• The force on it is zero.
• The torque on it is .
• Its potential energy is , where we choose the zero of the energy at the orientation when is perpendicular to .
• Consider a bar magnet of size 𝓁 nd magnetic moment  at a distance r from its midpoint, where r >>𝓁; the magnetic field  due to this bar is

• Gauss’s law for magnetism: The net magnetic flux through any closed surface is zero.

• Curie’s law: According to Curie’s law, the susceptibility of a paramagnetic substance is inversely proportional to the absolute temperature: m = c/T, where c is a constant called the Curie constant.

• The pole near the geographic north pole of the Earth is called the north magnetic pole.
The pole near the geographic south pole is called the south magnetic pole.
The magnitude of the magnetic field on the Earth’s surface = 4 × 10−5 T.

• Three quantities are needed to specify the magnetic field of the Earth on its surface—the horizontal component, the magnetic declination and the magnetic dip.
These are known as the elements of the Earth’s magnetic field.

• Consider a material placed in an external magnetic field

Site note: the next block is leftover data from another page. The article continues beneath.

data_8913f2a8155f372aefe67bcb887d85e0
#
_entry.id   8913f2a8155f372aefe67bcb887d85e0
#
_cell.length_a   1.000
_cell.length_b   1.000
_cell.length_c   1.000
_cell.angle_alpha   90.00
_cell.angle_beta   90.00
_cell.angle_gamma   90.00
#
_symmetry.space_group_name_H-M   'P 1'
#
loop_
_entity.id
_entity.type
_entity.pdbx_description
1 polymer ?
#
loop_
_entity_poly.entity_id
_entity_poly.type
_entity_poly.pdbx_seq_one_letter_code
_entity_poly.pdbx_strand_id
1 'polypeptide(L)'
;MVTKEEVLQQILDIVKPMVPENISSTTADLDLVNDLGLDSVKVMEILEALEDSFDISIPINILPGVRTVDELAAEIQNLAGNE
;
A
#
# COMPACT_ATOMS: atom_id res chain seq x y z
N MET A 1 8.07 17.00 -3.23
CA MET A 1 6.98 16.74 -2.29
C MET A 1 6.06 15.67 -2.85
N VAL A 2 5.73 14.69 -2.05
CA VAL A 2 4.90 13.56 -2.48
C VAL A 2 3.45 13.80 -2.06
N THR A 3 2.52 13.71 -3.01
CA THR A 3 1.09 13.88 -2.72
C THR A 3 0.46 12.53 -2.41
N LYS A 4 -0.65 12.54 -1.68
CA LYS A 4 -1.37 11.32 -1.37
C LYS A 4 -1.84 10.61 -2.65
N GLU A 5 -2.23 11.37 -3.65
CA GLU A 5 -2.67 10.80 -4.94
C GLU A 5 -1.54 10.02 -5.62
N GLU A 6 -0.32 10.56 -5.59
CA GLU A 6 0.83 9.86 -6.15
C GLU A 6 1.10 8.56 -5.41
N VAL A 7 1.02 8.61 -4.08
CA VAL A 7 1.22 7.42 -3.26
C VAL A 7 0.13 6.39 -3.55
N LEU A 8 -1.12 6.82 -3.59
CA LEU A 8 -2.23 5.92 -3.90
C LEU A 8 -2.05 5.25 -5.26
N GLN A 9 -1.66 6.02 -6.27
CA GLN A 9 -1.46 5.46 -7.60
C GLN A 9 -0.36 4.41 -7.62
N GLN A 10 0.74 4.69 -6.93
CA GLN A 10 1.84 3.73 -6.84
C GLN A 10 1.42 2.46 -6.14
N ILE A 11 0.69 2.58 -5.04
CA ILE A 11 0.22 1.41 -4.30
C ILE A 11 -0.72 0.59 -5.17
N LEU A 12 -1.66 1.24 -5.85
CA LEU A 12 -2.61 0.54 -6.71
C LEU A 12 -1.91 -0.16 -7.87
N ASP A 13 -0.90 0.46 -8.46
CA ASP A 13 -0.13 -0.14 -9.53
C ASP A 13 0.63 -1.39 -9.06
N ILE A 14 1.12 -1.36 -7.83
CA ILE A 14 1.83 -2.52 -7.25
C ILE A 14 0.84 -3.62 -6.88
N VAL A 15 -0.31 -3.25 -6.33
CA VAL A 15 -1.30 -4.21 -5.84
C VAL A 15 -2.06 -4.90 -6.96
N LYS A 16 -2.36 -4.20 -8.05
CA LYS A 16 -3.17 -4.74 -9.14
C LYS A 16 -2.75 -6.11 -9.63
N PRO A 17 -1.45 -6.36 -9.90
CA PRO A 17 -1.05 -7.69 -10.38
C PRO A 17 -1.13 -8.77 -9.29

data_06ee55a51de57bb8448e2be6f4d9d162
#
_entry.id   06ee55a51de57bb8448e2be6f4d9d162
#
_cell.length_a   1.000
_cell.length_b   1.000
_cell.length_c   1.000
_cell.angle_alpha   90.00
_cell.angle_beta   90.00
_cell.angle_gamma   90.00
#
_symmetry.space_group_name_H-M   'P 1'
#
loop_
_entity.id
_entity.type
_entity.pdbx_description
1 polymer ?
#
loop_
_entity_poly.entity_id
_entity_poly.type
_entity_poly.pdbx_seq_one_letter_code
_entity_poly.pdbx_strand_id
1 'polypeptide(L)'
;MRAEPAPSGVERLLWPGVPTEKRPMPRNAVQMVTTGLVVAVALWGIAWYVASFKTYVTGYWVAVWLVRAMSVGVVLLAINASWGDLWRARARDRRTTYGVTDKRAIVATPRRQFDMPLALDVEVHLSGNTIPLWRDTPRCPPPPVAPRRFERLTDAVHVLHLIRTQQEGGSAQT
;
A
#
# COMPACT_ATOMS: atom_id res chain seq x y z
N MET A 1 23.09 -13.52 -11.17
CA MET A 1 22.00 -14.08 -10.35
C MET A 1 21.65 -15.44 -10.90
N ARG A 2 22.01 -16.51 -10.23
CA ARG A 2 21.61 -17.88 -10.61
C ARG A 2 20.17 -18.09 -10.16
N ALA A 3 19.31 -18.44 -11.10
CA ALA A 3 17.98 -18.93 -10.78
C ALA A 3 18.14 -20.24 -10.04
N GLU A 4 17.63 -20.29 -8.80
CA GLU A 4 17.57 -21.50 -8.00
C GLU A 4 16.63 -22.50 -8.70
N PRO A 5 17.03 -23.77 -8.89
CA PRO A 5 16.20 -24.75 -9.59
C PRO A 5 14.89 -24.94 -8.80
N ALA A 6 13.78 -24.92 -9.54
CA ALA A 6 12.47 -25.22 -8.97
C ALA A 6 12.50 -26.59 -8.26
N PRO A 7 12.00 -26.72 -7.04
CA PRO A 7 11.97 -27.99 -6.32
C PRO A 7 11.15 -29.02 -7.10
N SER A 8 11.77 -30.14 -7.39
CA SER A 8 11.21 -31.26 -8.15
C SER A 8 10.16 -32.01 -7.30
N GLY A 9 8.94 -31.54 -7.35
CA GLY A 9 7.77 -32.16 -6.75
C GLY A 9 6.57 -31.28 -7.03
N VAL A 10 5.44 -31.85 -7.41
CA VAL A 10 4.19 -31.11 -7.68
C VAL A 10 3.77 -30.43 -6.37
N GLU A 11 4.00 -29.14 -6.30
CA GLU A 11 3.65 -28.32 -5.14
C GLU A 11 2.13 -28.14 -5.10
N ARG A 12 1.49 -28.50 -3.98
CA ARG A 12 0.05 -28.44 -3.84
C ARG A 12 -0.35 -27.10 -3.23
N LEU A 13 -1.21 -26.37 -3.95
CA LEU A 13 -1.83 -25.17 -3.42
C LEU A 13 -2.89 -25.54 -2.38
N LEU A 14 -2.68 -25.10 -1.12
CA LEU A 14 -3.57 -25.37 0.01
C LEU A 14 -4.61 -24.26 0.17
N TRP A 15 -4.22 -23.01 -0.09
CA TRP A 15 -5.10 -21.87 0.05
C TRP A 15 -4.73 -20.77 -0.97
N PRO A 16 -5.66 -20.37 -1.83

The magnetic intensity is defined as

The magnetisation  of the material is its dipole moment per unit volume.
The magnetic field  in the material is

For a linear material  So,
where
𝓍: Magnetic susceptibility of the material
μr: Relative magnetic permeability
The relative magnetic permeability μr and the magnetic permeability μ are related as follows:

μ = μ0 μr
μr = 1 +𝓍

• Magnetic materials are broadly classified as diamagnetic, paramagnetic and ferromagnetic.
For diamagnetic materials, 𝓍 is negative and small.
For paramagnetic materials, 𝓍 is positive and small.
For ferromagnetic materials, 𝓍 is positive and large.

• Substances which at room temperature retain their ferromagnetic property for a long period of time are called permanent magnets.

• HYSTERESIS
If a ferromagnetic material is magnetised in one direction and the applied magnetising field is removed, then its magnetisation will not be reduced to zero. It must be driven back to zero by a field in the opposite direction. If an alternating magnetic field intensity is applied to the material, its